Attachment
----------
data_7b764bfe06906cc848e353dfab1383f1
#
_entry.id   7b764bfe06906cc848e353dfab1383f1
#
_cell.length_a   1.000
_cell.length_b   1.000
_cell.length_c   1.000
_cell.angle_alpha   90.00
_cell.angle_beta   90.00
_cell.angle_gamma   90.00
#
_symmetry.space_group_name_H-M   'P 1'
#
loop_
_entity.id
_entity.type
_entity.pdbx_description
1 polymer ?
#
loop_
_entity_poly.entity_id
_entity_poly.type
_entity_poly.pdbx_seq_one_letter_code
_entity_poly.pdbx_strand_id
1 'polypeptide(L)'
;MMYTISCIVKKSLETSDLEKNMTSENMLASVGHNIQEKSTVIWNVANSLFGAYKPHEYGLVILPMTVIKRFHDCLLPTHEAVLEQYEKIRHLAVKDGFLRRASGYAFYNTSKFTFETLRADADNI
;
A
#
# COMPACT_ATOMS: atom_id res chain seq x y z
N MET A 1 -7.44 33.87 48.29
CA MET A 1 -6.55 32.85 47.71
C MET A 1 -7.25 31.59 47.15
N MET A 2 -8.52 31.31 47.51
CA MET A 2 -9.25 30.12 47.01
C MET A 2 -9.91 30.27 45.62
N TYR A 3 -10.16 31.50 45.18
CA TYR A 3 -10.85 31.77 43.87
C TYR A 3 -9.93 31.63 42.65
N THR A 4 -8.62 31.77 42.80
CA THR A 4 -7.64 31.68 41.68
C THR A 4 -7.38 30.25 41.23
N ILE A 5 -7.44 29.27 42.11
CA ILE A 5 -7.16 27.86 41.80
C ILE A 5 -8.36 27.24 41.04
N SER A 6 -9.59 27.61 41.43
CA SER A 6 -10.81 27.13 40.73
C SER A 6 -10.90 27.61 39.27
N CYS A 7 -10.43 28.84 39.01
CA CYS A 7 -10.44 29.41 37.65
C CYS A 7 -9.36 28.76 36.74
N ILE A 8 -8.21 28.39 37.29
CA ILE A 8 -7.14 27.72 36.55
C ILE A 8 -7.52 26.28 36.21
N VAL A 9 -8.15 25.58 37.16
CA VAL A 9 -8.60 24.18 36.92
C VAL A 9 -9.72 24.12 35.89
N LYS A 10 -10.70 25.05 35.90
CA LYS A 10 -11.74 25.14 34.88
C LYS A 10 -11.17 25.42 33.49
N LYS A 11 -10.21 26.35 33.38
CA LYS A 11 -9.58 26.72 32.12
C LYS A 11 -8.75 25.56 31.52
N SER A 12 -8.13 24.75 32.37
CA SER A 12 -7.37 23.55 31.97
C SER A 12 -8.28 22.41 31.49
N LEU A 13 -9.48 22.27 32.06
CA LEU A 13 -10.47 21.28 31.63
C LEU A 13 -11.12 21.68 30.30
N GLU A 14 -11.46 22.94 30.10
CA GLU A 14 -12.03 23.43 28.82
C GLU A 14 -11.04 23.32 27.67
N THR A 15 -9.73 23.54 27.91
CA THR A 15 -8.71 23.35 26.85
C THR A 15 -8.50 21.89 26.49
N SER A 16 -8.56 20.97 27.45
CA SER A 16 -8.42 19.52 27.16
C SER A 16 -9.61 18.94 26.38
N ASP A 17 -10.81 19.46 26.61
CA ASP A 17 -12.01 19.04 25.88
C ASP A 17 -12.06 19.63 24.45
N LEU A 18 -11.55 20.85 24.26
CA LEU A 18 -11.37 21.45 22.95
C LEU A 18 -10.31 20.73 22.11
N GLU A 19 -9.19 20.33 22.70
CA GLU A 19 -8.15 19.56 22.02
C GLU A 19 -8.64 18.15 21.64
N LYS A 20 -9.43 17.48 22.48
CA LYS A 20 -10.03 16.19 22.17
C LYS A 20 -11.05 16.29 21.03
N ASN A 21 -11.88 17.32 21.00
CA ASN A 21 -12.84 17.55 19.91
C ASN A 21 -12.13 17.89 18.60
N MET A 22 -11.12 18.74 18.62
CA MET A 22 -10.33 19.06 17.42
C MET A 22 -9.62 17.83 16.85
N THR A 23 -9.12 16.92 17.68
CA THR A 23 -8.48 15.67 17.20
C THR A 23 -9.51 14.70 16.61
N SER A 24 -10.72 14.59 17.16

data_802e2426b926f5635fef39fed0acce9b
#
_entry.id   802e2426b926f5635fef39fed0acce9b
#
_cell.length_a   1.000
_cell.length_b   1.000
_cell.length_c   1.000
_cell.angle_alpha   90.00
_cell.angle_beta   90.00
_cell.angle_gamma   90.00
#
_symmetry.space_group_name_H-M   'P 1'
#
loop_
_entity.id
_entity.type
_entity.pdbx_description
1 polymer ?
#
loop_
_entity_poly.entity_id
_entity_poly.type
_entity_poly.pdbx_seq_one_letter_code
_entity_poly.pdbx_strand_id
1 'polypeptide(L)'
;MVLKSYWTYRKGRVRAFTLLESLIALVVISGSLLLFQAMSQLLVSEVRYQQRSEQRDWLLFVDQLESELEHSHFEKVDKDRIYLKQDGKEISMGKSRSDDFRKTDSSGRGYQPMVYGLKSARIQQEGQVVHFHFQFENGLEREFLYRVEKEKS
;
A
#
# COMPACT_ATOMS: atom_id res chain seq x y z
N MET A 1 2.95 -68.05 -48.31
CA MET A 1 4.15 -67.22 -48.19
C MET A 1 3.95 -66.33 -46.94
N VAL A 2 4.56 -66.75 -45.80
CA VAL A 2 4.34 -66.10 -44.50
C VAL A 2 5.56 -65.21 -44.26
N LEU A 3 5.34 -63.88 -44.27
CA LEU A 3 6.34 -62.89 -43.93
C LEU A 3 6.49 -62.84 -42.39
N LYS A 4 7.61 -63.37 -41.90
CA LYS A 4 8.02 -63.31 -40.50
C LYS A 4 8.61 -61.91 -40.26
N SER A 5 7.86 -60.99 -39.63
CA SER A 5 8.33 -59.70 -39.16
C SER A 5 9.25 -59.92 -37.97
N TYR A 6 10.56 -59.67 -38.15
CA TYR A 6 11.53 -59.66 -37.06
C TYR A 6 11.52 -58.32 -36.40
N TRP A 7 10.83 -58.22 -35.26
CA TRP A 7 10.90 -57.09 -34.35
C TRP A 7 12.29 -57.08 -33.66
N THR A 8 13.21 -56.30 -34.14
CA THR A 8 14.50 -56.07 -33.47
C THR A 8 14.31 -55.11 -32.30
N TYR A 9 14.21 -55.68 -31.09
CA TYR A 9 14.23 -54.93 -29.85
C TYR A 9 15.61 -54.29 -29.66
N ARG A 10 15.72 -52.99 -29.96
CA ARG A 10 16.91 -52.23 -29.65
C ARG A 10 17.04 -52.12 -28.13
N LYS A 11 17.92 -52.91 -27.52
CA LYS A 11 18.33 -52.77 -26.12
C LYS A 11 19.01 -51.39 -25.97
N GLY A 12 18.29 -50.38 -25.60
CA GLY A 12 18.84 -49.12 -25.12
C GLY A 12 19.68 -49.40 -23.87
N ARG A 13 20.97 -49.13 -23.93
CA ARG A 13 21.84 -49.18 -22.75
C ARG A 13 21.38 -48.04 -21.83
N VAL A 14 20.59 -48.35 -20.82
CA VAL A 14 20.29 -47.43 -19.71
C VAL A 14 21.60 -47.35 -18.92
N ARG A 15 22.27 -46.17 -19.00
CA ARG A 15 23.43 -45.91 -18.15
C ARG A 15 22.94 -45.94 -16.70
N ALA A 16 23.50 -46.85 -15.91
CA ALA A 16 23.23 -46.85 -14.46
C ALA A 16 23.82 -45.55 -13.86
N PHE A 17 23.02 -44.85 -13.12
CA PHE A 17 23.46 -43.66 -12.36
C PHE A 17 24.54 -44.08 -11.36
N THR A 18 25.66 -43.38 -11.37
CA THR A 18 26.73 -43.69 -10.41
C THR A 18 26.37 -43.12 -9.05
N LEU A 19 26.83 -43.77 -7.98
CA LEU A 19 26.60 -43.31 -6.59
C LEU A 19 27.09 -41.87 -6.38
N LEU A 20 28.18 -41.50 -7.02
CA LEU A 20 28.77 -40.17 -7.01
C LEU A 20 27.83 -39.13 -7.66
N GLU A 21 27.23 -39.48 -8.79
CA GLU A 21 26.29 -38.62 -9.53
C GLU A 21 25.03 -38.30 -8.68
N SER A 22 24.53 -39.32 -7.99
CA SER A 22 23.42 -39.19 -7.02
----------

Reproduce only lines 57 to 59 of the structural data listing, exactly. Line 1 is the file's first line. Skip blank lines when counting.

C VAL A 9 -9.72 24.12 35.89
N LYS A 10 -10.70 25.05 35.90
CA LYS A 10 -11.74 25.14 34.88